$50,000 raised to fix one building on Ellis Island Preservationists hope effort will encourage U.S. to repair rest of site

November 06, 1997|By new york times news service

NEW YORK - Preservationists worried that Congress is ignoring the accelerating decay of the long-neglected south side of Ellis Island have raised $50,000 to shore up one of the 24 buildings. They say that they hope the work will shame the federal government into paying for emergency repairs to the rest of the site.

Peg Breen, president of the New York Landmarks Conservancy, said a new study indicates that for less than $3 million, all 24 buildings could be stabilized for up to 15 years. "But we have to act now," she said.

The crumbling, overgrown former hospital campus, where immigrants too sick to be allowed entry into the country were sent to recuperate, was named in June as one of the 11 "most endangered historic places" in the United States by the National Trust for Historic Preservation, a nonprofit advocacy group chartered by Congress.

Health Service birthplace

The buildings at risk of succumbing to weeds, rust and rot include a series of contagious-disease wards connected by a 500-foot, eerily lighted corridor, and an autopsy amphitheater, where medical students watched surgeons dissect the bodies of victims of diseases rarely seen in the United States.

Besides being a hospital for immigrants, the south side of Ellis Island was the birthplace of the United States Public Health Service.

Breen said that a small two-story building housing pharmaceutical laboratories, a pharmacist's apartment and a doctor's office had been chosen for the demonstration repair project because it was damaged in ways typical of the other buildings.

Rep. Nita Lowey, a Democrat from Queens on the House Appropriations Committee, tried unsuccessfully in June to get $1 million in emergency financing for repairs to Ellis Island.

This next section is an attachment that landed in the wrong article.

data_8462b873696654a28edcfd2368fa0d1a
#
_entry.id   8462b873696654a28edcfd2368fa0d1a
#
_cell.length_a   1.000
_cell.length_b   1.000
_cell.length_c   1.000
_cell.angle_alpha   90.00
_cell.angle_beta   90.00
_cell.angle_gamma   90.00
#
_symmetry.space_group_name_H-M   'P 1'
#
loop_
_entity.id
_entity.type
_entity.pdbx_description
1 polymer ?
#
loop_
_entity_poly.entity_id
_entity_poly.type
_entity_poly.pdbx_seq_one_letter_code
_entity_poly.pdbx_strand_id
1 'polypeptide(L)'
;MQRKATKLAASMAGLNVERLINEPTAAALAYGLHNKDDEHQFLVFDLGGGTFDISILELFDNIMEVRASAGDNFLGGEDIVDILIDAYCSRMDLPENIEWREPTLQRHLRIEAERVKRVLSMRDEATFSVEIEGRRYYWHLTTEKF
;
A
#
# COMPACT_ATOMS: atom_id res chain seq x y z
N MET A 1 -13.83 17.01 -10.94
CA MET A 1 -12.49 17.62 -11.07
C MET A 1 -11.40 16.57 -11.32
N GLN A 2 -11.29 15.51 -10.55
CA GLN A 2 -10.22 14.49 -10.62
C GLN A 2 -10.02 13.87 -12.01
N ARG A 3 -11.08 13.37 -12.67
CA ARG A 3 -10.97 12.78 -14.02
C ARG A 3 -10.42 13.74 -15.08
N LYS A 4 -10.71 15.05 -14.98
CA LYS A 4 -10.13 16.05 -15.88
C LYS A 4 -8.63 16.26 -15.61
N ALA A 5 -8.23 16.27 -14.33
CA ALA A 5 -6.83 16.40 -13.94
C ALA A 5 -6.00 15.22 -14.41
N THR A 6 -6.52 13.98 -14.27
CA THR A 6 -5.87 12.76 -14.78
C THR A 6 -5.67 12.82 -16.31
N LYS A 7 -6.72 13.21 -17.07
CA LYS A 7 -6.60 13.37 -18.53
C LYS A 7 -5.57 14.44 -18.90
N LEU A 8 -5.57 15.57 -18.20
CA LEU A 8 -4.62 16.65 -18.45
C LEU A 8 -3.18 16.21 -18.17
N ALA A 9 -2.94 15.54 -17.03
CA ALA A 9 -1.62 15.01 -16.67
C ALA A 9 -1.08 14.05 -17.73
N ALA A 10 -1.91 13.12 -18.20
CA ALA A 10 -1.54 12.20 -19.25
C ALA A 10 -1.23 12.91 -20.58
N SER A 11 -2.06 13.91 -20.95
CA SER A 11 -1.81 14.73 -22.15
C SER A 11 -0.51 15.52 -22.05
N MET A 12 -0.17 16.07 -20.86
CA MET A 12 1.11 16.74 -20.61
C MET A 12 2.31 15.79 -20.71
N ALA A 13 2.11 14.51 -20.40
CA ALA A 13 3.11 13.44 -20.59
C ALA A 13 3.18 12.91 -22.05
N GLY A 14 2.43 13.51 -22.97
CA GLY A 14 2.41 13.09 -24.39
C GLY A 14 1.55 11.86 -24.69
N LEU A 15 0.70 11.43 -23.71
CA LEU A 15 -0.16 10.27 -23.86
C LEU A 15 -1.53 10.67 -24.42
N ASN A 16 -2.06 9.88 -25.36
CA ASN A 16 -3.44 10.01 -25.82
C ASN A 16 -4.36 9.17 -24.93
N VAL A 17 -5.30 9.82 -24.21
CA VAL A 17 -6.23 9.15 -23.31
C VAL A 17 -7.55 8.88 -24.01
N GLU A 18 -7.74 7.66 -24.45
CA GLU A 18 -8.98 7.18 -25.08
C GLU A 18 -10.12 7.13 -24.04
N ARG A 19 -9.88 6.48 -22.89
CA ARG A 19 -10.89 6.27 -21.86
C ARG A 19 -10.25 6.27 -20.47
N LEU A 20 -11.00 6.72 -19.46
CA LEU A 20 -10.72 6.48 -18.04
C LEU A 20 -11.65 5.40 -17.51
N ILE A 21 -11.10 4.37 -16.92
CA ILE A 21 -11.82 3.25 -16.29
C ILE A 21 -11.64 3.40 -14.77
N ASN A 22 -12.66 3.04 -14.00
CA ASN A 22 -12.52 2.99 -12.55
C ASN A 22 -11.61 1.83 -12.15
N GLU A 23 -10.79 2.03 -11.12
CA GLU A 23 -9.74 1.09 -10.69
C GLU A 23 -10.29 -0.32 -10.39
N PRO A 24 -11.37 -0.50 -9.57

All that Congress has done so far, aides to Lowey said, is to direct the National Park Service to produce a short- and long-term plan for the south side of Ellis Island by the end of the year.

In 1992, preservationists defeated a Park Service proposal to let a developer demolish 12 buildings and build a hotel and conference center. Others, however, have questioned the historical importance of the buildings on the south side.

The Landmarks Conservancy has put together a team of nine private contractors who are contributing about $30,000 worth of materials and labor. Loews Hotels, a New York company that has contributed to the World Monuments Fund, a preservation group, requested that $10,000 of its donations be earmarked for the project, said Bonnie Burnham, president of the fund. The conservancy added $10,000 of its own, and the National Trust for Historic Preservation contributed $1,000.

'Sad side' of island

Raynor Rogers, an architect at Lehrer McGovern Bovis, the construction firm overseeing the project, said contractors would seal windows and doors, patch holes in the roof, install new copper flashing, gutters and leaders, lay plastic matting to prevent weeds from growing, repoint the brick masonry and salvage interior fixtures.

"Our hope," Breen said, "is that through continued stabilization, the south side of the island will be opened again, and the public will be able to go over there to experience this part of the story. It's the sad side of Ellis Island, but Americans should be very proud of the public health programs that began there. Important history occurred there."

Pub Date: 11/06/97

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